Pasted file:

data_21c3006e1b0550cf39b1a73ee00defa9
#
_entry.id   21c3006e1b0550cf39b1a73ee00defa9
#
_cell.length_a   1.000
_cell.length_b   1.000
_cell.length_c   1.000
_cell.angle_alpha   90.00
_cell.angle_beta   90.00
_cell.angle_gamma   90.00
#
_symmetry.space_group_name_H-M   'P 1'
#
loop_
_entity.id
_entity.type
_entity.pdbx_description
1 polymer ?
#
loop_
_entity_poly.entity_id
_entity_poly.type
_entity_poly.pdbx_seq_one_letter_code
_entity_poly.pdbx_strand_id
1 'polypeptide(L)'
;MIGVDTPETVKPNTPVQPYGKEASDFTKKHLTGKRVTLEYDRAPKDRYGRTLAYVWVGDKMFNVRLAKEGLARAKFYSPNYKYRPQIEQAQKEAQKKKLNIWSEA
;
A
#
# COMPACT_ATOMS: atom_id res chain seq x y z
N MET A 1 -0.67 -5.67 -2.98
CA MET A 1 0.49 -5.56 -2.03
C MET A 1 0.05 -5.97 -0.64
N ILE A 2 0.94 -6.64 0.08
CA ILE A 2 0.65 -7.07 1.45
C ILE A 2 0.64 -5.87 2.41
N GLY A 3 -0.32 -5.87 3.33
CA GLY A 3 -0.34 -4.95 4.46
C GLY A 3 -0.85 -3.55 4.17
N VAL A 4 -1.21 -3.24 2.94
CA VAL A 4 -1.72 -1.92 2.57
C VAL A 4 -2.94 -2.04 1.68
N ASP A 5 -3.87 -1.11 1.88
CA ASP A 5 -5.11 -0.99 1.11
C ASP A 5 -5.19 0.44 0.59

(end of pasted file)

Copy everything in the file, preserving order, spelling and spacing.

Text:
data_21c3006e1b0550cf39b1a73ee00defa9
#
_entry.id   21c3006e1b0550cf39b1a73ee00defa9
#
_cell.length_a   1.000
_cell.length_b   1.000
_cell.length_c   1.000
_cell.angle_alpha   90.00
_cell.angle_beta   90.00
_cell.angle_gamma   90.00
#
_symmetry.space_group_name_H-M   'P 1'
#
loop_
_entity.id
_entity.type
_entity.pdbx_description
1 polymer ?
#
loop_
_entity_poly.entity_id
_entity_poly.type
_entity_poly.pdbx_seq_one_letter_code
_entity_poly.pdbx_strand_id
1 'polypeptide(L)'
;MIGVDTPETVKPNTPVQPYGKEASDFTKKHLTGKRVTLEYDRAPKDRYGRTLAYVWVGDKMFNVRLAKEGLARAKFYSPNYKYRPQIEQAQKEAQKKKLNIWSEA
;
A
#
# COMPACT_ATOMS: atom_id res chain seq x y z
N MET A 1 -0.67 -5.67 -2.98
CA MET A 1 0.49 -5.56 -2.03
C MET A 1 0.05 -5.97 -0.64
N ILE A 2 0.94 -6.64 0.08
CA ILE A 2 0.65 -7.07 1.45
C ILE A 2 0.64 -5.87 2.41
N GLY A 3 -0.32 -5.87 3.33
CA GLY A 3 -0.34 -4.95 4.46
C GLY A 3 -0.85 -3.55 4.17
N VAL A 4 -1.21 -3.24 2.94
CA VAL A 4 -1.72 -1.92 2.57
C VAL A 4 -2.94 -2.04 1.68
N ASP A 5 -3.87 -1.11 1.88
CA ASP A 5 -5.11 -0.99 1.11
C ASP A 5 -5.19 0.44 0.59